Market price of oil collapsed last spring. In looking at the data by month, you can see a one month lag in the drop of production. As a result, the value of oil produced in North Dakota dropped substantially last spring and summer.
As the price of North Dakota light sweet dropped in March to $20.33 from $37.21 the prior month, production slid about 210k bopd in April to 1.225 bopd.
The shock decline in April 2020 to $9.16 from $20.33 led to a drop of production in May of 363K bopd, with average output down to 862k bopd.
A further drop in May 2020 to $7.92 from the prior $9.16 led to another month of low production in June at 895k bopd, an increase of a mere 33k bopd.
Average prices recovered the next month and then over the next seven months were in a range between $29 and $33. Production increased to the range of 1.0m bopd to 1.2 bopd since prices recovered.
Prices have accelerated in the last four months.
The driver for this wild roller coaster ride can be seen in the average of monthly prices:
Graph above shows dramatic drop in production back in May and June 2020, caused by the drastic drop in prices. Record output in November 2019 of 1,519,032 bopd slowly declined then took a sharp drop to below 900,000 bopd in May and June.
Recovery thereafter increase production to just over 1.2M bopd in September, October, and November 2020. Production since then has dropped, with a significant decline in February 2021.
From high of 1,519,032 bopd in November 2019, two low of 862,349 bopd in May 2020, to high of 1,226,549 bopd in November 2020, to drop due to the weather of 1,083,020 bopd in February 2021.
Quite a roller coaster, huh?
For more detail and to drill down deeper, including Bakken/Three Forks only and statewide data, check out:
As shown in the following graph, crude oil production increased again in August 2020. It is up 122,351 barrels of oil per day (bopd) over revised July amount, which follows a 148,343 bopd increase over June.
With a 45 day lag in reporting to allow data submission and collation, the production data for crude oil during May is now available for North Dakota.
The combined shocks of reduced demand for the pandemic and flooding the market by Saudi Arabia collapsed prices which then collapsed production. A glut of oil jammed the storage capacity for a while which further drove down the prices available to producers in North Dakota.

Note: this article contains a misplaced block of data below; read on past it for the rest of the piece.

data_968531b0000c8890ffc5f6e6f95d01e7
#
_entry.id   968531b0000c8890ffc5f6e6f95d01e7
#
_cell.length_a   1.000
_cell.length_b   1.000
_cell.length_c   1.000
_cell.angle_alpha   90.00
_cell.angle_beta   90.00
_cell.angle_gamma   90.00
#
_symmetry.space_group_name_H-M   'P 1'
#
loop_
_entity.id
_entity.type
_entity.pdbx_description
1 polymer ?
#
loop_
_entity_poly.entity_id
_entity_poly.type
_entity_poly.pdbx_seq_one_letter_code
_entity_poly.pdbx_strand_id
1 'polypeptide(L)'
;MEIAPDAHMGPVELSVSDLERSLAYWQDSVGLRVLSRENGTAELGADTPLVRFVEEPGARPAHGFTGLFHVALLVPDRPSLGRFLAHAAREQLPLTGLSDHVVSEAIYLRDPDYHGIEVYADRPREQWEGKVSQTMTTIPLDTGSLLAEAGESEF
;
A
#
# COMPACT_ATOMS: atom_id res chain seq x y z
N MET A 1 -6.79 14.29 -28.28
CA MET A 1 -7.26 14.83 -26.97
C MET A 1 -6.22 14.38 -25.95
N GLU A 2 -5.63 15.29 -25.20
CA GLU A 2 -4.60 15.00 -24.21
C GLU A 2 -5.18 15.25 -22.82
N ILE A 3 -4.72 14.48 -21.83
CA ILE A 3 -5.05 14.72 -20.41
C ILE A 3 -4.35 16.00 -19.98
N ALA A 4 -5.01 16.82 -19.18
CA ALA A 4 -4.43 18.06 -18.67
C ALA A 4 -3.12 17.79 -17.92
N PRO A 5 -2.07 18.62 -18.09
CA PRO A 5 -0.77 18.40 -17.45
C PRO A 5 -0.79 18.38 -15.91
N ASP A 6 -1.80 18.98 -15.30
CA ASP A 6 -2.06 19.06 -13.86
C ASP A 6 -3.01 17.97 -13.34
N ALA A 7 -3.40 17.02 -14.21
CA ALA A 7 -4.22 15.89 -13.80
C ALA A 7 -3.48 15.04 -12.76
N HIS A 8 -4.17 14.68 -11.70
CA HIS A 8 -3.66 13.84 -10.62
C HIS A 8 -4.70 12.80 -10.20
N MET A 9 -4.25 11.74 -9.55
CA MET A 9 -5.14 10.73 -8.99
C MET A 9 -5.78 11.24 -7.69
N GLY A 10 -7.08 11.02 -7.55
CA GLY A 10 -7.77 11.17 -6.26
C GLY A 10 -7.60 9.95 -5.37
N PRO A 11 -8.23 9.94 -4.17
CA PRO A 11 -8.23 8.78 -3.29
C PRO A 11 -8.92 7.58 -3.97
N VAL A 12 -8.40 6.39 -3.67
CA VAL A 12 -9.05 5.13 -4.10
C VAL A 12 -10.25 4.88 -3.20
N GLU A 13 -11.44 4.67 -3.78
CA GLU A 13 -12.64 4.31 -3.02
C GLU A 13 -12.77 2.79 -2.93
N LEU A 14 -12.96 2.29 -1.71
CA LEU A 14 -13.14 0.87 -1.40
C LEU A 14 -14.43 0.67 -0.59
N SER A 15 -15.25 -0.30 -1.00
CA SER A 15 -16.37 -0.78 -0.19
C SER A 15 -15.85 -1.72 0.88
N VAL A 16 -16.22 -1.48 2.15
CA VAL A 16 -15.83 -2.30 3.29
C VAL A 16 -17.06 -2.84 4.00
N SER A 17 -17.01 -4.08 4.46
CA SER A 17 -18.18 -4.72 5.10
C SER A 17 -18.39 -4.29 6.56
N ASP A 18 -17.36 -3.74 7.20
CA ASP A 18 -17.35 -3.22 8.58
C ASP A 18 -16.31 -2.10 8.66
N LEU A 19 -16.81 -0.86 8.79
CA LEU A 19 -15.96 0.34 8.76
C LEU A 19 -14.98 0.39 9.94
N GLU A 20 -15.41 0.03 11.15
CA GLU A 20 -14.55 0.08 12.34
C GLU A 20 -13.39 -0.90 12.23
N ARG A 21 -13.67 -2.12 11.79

The impact on volume and value of production is staggering.
The graphs of production in this post demonstrate how rapidly a massive industry, like oil production across an entire state, can respond to price signals in a capitalist economy. That part is amazing to see.
May production data
Crude oil production in the state dropped to 858,395 bopd (preliminary) in May. This is down 362,624 bopd from the revised April level of 1,221,019 bopd. The April production was down 209,353 bopd from March.
Production data in North Dakota is routinely released on about the 15th of each month reflecting data for the second previous month. So the info just released on May 15, 2020 reports the March 2020 activity.
The radical drop in price due to the demand shock and supply shock will show up in production data for April, expected to be released about 6/15/20.
In February 2020, crude oil production in North Dakota averaged 1,451,029 bopd (preliminary), up 20,518 bopd from 1,430,511 bopd (revised) in January. This is the 4th highest level of output, behind the high water mark of 1,519,032 bopd in November.
Production is going to drop rapidly. Drop will be at least 20% of current production. I’ll make a not-so-wild guess decline will be a quarter or more (>25%).
Prices have collapsed due to a double black swan. The COVID-19 pandemic has caused a demand side shock.
Release of the December production data in North Dakota lets us look at production for the full year. Following graphs show the average daily production and total for the year. Multiplying the monthly data by the sweet crude price in North Dakota reported in the Director’s Cut lets us see the value of production by month and total value for the year.
North Dakota oil production in December 2019 is fourth highest level on record, after setting new production level in 5 of last 6 months.
Average daily production in the state was 1,475,685 barrels of oil per day (bopd) (preliminary) after hitting the highest level ever of 1,519,037 bopd (revised) in November. The November production broke the state’s record for the fifth time in six months, and the twelfth time in the last twenty months.
The routine record-level production is being achieved with stable and low level of drilling rigs and without the wild-west craziness in the local economy that existed before 2014.
Graph of the average daily production in the state and in the Bakken pool:
Crude oil production hit yet another record level in October at 1,517,796 barrels of oil per day (BOPD) (preliminary). September was not a record at 1,443,980 BOPD (revised). September was only the third highest production.
During 2019, record level of production was hit in October, August, July, June, and January. Record was broken in 2018 during December, October, September, August, July, and May.
What does the average daily production trend look like? Check it out:
Crude oil production in North Dakota has broken a record for three months in a row. This is not a record breaking number of record breaking months though. In the post-bust time since 2014, the record number of record levels was July 2018 through October 2018, or four months in a row. Back then production was 1.27m bopd in 7/18, 1.29m, 1.36m, and 1.394m, before sliding a bit to 1.378m in 11/18.
Production was 1,477,394 bopd (preliminary) in August 2019, up 2.18% from 1,445,934 bopd in July.